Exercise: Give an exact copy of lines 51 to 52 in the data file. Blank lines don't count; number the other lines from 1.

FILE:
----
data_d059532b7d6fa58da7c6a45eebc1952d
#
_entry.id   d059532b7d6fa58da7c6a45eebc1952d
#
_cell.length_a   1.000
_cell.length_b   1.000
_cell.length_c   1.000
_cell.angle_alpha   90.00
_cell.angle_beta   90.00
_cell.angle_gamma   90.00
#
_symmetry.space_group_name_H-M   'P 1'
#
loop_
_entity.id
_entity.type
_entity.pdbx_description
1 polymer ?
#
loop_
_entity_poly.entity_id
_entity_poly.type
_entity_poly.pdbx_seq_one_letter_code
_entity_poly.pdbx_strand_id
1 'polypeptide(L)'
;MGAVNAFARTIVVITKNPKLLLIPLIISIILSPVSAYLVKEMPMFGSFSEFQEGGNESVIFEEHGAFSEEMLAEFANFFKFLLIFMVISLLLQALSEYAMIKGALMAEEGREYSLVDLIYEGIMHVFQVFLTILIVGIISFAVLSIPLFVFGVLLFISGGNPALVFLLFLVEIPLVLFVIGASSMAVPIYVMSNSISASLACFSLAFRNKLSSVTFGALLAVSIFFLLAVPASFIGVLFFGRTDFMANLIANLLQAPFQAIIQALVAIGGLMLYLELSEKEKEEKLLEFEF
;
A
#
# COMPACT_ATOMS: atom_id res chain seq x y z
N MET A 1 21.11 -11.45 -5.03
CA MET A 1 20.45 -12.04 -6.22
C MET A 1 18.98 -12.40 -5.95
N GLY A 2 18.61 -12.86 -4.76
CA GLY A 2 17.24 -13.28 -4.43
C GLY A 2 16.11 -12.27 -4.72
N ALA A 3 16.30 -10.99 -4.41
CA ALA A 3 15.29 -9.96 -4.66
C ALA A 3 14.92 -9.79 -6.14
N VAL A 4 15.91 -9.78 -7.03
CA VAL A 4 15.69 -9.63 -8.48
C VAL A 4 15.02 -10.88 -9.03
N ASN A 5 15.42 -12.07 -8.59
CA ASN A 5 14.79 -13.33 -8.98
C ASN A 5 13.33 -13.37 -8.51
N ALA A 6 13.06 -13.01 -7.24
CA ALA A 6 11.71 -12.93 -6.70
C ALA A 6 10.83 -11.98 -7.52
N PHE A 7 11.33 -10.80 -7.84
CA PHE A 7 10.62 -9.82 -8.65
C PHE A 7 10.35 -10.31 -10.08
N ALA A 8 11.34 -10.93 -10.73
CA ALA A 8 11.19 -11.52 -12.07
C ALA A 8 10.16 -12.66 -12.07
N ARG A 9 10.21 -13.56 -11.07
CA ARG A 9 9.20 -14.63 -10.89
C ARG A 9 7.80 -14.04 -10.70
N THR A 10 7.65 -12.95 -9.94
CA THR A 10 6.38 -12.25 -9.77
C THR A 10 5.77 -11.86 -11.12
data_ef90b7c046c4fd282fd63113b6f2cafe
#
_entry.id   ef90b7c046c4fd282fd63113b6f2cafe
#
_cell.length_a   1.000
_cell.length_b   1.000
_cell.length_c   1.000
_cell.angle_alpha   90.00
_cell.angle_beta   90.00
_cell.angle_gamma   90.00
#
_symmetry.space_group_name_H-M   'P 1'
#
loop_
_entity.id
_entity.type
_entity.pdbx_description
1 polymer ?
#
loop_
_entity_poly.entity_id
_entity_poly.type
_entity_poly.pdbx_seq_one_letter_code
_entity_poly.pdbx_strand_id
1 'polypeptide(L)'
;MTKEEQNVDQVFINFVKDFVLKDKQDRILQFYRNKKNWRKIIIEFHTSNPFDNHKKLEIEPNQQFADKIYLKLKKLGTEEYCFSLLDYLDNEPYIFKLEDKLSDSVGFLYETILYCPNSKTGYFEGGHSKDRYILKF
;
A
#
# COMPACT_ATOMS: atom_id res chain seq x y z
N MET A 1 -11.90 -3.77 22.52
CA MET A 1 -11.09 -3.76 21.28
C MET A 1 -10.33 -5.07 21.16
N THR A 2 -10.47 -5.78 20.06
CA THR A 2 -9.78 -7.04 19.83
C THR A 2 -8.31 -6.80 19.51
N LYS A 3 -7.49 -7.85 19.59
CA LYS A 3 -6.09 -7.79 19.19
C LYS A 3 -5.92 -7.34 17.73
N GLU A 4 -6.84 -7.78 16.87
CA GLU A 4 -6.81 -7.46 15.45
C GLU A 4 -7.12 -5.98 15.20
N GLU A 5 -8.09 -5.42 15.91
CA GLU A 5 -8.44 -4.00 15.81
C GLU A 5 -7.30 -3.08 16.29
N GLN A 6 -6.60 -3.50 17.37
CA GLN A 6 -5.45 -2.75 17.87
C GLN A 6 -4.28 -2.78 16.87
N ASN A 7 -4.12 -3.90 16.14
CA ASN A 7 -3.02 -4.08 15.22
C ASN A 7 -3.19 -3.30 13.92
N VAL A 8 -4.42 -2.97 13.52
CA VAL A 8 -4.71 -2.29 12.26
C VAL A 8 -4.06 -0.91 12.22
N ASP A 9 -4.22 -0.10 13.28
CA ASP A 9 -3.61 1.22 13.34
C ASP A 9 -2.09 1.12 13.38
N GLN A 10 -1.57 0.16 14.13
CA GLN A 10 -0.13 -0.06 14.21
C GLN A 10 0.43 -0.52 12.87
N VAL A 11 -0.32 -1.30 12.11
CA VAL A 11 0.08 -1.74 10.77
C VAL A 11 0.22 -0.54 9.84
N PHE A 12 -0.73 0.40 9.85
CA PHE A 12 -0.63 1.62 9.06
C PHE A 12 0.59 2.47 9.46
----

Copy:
C PHE A 7 10.35 -10.31 -10.08
N ALA A 8 11.34 -10.93 -10.73